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Amalia of Nassau-Dietz
Hereditary Princess of Baden-Durlach
Artist's rendition of Princess Amalia, 1734
Born(1710-10-23)23 October 1710
Leeuwarden, Netherlands
Died18 September 1777(1777-09-18) (aged 66)
Karlsburg Castle in Durlach, Netherlands
Spouse
(m. 1727; died 1732)
Issue
HouseOrange-Nassau
FatherJohan Willem Friso of Orange-Nassau
MotherLandgravine Marie Louise of Hesse-Kassel

Princess Amalia of Nassau-Dietz (Anna Charlotte Amalie; 23 October [O.S. 13 October] 1710 – 18 September 1777) was a Dutch princess and the wife of Frederick, Hereditary Prince of Baden-Durlach, and mother of Charles Frederick, the first Grand Duke of Baden.

Life

Anna Charlotte Amalia was the only daughter of Johan Willem Friso of Nassau-Dietz (after 1702 Prince of Orange) and his wife, Landgravine Marie Louise of Hesse-Kassel. She grew up in Friesland and spoke West Frisian herself. Amalia was often described as quite introvert and often melancholic.[1]

After her marriage to Friedrich of Baden-Durlach in 1727 she moved to Durlach. During her pregnancies, Amalia tyrannized her servants, and because of the princess's many tantrums, rumors circulated at the court of Durlach that she was mentally ill. Friedrich died on 26 March 1732, shortly after the birth of their second child. As further evidence of her alleged mental illness, it was charged that she shed no tears at the sight of her husband's corpse.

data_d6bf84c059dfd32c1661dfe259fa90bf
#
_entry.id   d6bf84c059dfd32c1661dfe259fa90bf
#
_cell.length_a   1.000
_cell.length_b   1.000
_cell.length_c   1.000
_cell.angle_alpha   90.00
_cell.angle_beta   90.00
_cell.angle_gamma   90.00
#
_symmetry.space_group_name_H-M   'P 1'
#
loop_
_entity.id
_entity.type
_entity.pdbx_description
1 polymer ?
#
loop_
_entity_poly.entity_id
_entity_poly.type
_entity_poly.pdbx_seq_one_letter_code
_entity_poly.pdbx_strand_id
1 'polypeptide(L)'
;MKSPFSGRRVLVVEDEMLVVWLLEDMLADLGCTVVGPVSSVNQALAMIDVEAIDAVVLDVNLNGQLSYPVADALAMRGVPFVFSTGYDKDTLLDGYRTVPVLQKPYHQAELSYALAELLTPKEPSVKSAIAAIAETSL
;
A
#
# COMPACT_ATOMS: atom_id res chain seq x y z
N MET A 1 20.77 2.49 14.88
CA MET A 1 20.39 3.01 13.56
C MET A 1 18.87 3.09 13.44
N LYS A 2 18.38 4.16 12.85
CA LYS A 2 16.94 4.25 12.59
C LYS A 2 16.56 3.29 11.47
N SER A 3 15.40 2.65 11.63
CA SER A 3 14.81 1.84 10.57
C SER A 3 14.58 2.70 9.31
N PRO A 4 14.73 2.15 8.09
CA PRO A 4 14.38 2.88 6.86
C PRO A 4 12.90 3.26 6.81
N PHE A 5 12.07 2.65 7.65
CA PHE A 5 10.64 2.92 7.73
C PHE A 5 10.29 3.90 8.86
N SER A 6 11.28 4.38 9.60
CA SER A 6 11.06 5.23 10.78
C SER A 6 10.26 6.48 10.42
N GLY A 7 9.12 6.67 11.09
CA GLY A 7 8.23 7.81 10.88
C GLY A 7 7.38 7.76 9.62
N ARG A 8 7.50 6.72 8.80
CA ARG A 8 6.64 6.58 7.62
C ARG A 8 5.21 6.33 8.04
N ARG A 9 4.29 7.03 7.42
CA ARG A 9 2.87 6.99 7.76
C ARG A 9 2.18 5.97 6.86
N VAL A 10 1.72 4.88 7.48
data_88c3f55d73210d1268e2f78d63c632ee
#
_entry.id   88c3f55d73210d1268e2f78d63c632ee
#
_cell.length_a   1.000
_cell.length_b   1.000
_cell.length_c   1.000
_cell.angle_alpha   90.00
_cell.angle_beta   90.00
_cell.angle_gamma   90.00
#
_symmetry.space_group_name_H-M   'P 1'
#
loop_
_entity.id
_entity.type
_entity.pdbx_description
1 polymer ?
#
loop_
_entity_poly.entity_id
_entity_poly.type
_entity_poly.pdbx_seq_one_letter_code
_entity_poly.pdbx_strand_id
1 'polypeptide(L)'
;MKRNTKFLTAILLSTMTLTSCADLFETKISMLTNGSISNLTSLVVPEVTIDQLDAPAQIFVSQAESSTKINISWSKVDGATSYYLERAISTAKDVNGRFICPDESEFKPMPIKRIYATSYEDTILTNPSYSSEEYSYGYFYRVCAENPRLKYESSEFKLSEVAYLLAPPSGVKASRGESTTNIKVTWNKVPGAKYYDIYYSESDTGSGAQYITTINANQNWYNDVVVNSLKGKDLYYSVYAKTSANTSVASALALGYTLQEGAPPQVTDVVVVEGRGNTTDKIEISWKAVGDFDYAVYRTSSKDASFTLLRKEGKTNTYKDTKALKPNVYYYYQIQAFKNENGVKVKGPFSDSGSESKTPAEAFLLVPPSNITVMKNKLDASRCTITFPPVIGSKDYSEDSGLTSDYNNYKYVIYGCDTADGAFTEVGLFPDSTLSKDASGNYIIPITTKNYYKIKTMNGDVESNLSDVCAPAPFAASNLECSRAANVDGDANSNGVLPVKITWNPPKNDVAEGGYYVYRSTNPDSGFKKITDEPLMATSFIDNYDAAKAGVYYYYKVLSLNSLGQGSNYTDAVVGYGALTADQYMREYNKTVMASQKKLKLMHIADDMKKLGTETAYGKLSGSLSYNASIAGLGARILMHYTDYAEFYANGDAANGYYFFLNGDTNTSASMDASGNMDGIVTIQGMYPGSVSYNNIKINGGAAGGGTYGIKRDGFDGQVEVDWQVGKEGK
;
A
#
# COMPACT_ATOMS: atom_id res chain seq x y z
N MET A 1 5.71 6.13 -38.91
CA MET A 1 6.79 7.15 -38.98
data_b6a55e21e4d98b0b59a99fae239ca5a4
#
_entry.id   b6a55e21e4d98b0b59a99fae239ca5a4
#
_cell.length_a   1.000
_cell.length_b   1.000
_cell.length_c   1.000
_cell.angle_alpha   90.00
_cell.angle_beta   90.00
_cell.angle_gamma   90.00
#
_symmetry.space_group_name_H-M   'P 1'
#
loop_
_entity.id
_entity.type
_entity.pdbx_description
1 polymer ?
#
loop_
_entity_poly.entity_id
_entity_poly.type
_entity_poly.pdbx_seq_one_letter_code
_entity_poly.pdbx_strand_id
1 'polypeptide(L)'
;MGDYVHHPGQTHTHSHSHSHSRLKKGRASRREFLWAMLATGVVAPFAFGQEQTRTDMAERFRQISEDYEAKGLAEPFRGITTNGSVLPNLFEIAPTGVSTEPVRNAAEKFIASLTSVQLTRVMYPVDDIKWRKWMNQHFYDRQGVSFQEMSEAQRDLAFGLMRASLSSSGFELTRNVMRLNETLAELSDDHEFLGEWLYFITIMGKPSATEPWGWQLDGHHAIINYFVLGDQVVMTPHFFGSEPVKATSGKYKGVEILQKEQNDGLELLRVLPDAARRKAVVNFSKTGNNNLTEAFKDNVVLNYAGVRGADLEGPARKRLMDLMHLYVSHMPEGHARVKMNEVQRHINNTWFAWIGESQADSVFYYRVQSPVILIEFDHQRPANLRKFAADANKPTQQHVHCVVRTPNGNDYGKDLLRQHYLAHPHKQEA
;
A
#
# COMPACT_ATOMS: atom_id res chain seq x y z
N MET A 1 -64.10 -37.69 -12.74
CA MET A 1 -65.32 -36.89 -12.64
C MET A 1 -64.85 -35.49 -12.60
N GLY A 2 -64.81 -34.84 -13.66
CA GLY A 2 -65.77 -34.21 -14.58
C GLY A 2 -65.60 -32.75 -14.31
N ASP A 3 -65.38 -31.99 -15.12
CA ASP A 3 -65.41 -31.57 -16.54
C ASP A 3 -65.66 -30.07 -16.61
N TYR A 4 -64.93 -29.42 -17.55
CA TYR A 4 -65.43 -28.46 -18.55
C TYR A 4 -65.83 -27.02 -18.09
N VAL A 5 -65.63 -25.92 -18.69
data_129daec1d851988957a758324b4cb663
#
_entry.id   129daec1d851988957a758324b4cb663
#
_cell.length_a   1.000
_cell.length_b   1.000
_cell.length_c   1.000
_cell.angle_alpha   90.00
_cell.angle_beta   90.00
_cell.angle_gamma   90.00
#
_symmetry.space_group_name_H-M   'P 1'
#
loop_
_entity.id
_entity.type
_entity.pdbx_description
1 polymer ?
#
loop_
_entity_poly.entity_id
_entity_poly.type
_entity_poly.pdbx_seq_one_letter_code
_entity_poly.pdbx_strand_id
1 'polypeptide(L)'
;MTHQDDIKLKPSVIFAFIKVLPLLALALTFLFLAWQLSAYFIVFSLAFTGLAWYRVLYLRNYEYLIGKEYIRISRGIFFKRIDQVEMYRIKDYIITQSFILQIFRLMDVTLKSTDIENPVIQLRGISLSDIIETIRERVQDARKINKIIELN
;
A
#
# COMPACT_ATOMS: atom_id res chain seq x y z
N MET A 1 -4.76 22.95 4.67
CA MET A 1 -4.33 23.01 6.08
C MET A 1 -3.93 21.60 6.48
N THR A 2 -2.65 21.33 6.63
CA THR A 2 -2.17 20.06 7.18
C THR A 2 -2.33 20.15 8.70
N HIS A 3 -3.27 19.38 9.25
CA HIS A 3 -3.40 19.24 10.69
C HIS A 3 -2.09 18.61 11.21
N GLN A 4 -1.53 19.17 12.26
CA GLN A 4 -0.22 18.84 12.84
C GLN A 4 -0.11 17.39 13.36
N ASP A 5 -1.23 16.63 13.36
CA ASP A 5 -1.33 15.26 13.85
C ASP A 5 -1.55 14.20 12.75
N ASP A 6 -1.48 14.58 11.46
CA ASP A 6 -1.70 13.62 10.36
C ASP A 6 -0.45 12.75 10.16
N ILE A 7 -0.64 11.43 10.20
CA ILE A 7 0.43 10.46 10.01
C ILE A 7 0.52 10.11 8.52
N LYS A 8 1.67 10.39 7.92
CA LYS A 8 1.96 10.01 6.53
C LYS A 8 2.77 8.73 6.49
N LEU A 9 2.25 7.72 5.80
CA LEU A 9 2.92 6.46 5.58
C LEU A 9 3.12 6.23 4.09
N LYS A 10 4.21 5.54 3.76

Her father-in-law, Margrave Karl III Wilhelm, did not want Amalia influencing the new crown prince Karl Friedrich; though mother and son continued to live in Karlsburg Castle in Durlach, Amalia lived the rest of her life in a separate apartment in the castle, shielded from the outside world. The education of her two sons, Karl Friedrich and Wilhelm Ludwig, was taken over by her mother-in-law, Magdalena Wilhelmine of Württemberg.

Marriage and children

In 1727 Amalia married Frederick, Hereditary Prince of Baden-Durlach (1703–1732). They had two sons:

Ancestry

References

  1. ^ Bloks, Moniek (2020-05-14). "Amalia of Nassau-Dietz - Trapped in her own mind". History of Royal Women. Retrieved 2024-03-01.